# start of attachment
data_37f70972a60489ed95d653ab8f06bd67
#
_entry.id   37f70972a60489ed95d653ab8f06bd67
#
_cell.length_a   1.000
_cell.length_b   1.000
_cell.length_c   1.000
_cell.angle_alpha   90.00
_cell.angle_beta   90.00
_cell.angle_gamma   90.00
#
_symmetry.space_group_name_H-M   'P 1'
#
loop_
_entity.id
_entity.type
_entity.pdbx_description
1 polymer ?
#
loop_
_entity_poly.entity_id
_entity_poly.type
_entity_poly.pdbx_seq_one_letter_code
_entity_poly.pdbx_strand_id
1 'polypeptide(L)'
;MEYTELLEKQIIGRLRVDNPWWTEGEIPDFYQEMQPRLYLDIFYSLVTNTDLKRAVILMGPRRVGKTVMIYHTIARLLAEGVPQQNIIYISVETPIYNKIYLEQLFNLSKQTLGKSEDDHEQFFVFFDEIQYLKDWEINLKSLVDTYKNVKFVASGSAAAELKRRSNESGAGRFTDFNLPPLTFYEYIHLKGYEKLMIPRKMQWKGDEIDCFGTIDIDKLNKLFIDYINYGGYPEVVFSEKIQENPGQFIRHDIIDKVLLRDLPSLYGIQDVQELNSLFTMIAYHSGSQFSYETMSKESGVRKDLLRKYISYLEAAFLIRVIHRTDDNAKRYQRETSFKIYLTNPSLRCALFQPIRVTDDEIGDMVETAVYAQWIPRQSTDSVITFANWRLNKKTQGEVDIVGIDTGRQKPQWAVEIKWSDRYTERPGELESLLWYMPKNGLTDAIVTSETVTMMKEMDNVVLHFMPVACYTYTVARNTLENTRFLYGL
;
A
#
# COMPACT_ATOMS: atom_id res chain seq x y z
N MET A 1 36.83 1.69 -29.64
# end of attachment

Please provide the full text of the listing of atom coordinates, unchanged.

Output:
data_37f70972a60489ed95d653ab8f06bd67
#
_entry.id   37f70972a60489ed95d653ab8f06bd67
#
_cell.length_a   1.000
_cell.length_b   1.000
_cell.length_c   1.000
_cell.angle_alpha   90.00
_cell.angle_beta   90.00
_cell.angle_gamma   90.00
#
_symmetry.space_group_name_H-M   'P 1'
#
loop_
_entity.id
_entity.type
_entity.pdbx_description
1 polymer ?
#
loop_
_entity_poly.entity_id
_entity_poly.type
_entity_poly.pdbx_seq_one_letter_code
_entity_poly.pdbx_strand_id
1 'polypeptide(L)'
;MEYTELLEKQIIGRLRVDNPWWTEGEIPDFYQEMQPRLYLDIFYSLVTNTDLKRAVILMGPRRVGKTVMIYHTIARLLAEGVPQQNIIYISVETPIYNKIYLEQLFNLSKQTLGKSEDDHEQFFVFFDEIQYLKDWEINLKSLVDTYKNVKFVASGSAAAELKRRSNESGAGRFTDFNLPPLTFYEYIHLKGYEKLMIPRKMQWKGDEIDCFGTIDIDKLNKLFIDYINYGGYPEVVFSEKIQENPGQFIRHDIIDKVLLRDLPSLYGIQDVQELNSLFTMIAYHSGSQFSYETMSKESGVRKDLLRKYISYLEAAFLIRVIHRTDDNAKRYQRETSFKIYLTNPSLRCALFQPIRVTDDEIGDMVETAVYAQWIPRQSTDSVITFANWRLNKKTQGEVDIVGIDTGRQKPQWAVEIKWSDRYTERPGELESLLWYMPKNGLTDAIVTSETVTMMKEMDNVVLHFMPVACYTYTVARNTLENTRFLYGL
;
A
#
# COMPACT_ATOMS: atom_id res chain seq x y z
N MET A 1 36.83 1.69 -29.64